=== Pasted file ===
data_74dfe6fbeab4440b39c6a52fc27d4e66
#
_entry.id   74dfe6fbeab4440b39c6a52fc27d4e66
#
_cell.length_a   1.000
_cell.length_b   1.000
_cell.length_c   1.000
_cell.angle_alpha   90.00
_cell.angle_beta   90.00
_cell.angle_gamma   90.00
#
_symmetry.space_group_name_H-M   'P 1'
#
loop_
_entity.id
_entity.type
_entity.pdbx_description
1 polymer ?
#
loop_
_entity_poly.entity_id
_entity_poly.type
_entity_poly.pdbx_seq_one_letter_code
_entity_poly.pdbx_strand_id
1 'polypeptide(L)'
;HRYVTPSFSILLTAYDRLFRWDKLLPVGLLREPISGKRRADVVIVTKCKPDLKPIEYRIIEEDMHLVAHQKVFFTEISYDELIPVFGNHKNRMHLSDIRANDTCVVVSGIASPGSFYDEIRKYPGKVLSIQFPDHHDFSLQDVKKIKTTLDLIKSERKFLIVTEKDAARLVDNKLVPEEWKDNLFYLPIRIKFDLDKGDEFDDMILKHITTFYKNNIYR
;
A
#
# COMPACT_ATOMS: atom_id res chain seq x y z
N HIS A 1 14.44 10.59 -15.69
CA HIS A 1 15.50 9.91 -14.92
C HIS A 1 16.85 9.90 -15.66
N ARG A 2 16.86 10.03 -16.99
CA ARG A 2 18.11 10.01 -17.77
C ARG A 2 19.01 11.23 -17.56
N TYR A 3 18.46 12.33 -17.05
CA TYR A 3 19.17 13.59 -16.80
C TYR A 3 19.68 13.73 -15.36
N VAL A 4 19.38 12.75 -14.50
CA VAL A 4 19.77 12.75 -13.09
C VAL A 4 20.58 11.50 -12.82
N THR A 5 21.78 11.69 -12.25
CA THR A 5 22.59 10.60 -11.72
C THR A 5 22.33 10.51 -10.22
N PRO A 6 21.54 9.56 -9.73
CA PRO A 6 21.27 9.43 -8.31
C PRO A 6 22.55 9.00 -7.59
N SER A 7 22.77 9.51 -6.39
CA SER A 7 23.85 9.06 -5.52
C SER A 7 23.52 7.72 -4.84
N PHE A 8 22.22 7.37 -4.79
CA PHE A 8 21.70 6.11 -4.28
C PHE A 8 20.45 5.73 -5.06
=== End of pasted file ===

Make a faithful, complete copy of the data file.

data_74dfe6fbeab4440b39c6a52fc27d4e66
#
_entry.id   74dfe6fbeab4440b39c6a52fc27d4e66
#
_cell.length_a   1.000
_cell.length_b   1.000
_cell.length_c   1.000
_cell.angle_alpha   90.00
_cell.angle_beta   90.00
_cell.angle_gamma   90.00
#
_symmetry.space_group_name_H-M   'P 1'
#
loop_
_entity.id
_entity.type
_entity.pdbx_description
1 polymer ?
#
loop_
_entity_poly.entity_id
_entity_poly.type
_entity_poly.pdbx_seq_one_letter_code
_entity_poly.pdbx_strand_id
1 'polypeptide(L)'
;HRYVTPSFSILLTAYDRLFRWDKLLPVGLLREPISGKRRADVVIVTKCKPDLKPIEYRIIEEDMHLVAHQKVFFTEISYDELIPVFGNHKNRMHLSDIRANDTCVVVSGIASPGSFYDEIRKYPGKVLSIQFPDHHDFSLQDVKKIKTTLDLIKSERKFLIVTEKDAARLVDNKLVPEEWKDNLFYLPIRIKFDLDKGDEFDDMILKHITTFYKNNIYR
;
A
#
# COMPACT_ATOMS: atom_id res chain seq x y z
N HIS A 1 14.44 10.59 -15.69
CA HIS A 1 15.50 9.91 -14.92
C HIS A 1 16.85 9.90 -15.66
N ARG A 2 16.86 10.03 -16.99
CA ARG A 2 18.11 10.01 -17.77
C ARG A 2 19.01 11.23 -17.56
N TYR A 3 18.46 12.33 -17.05
CA TYR A 3 19.17 13.59 -16.80
C TYR A 3 19.68 13.73 -15.36
N VAL A 4 19.38 12.75 -14.50
CA VAL A 4 19.77 12.75 -13.09
C VAL A 4 20.58 11.50 -12.82
N THR A 5 21.78 11.69 -12.25
CA THR A 5 22.59 10.60 -11.72
C THR A 5 22.33 10.51 -10.22
N PRO A 6 21.54 9.56 -9.73
CA PRO A 6 21.27 9.43 -8.31
C PRO A 6 22.55 9.00 -7.59
N SER A 7 22.77 9.51 -6.39
CA SER A 7 23.85 9.06 -5.52
C SER A 7 23.52 7.72 -4.84
N PHE A 8 22.22 7.37 -4.79
CA PHE A 8 21.70 6.11 -4.28
C PHE A 8 20.45 5.73 -5.06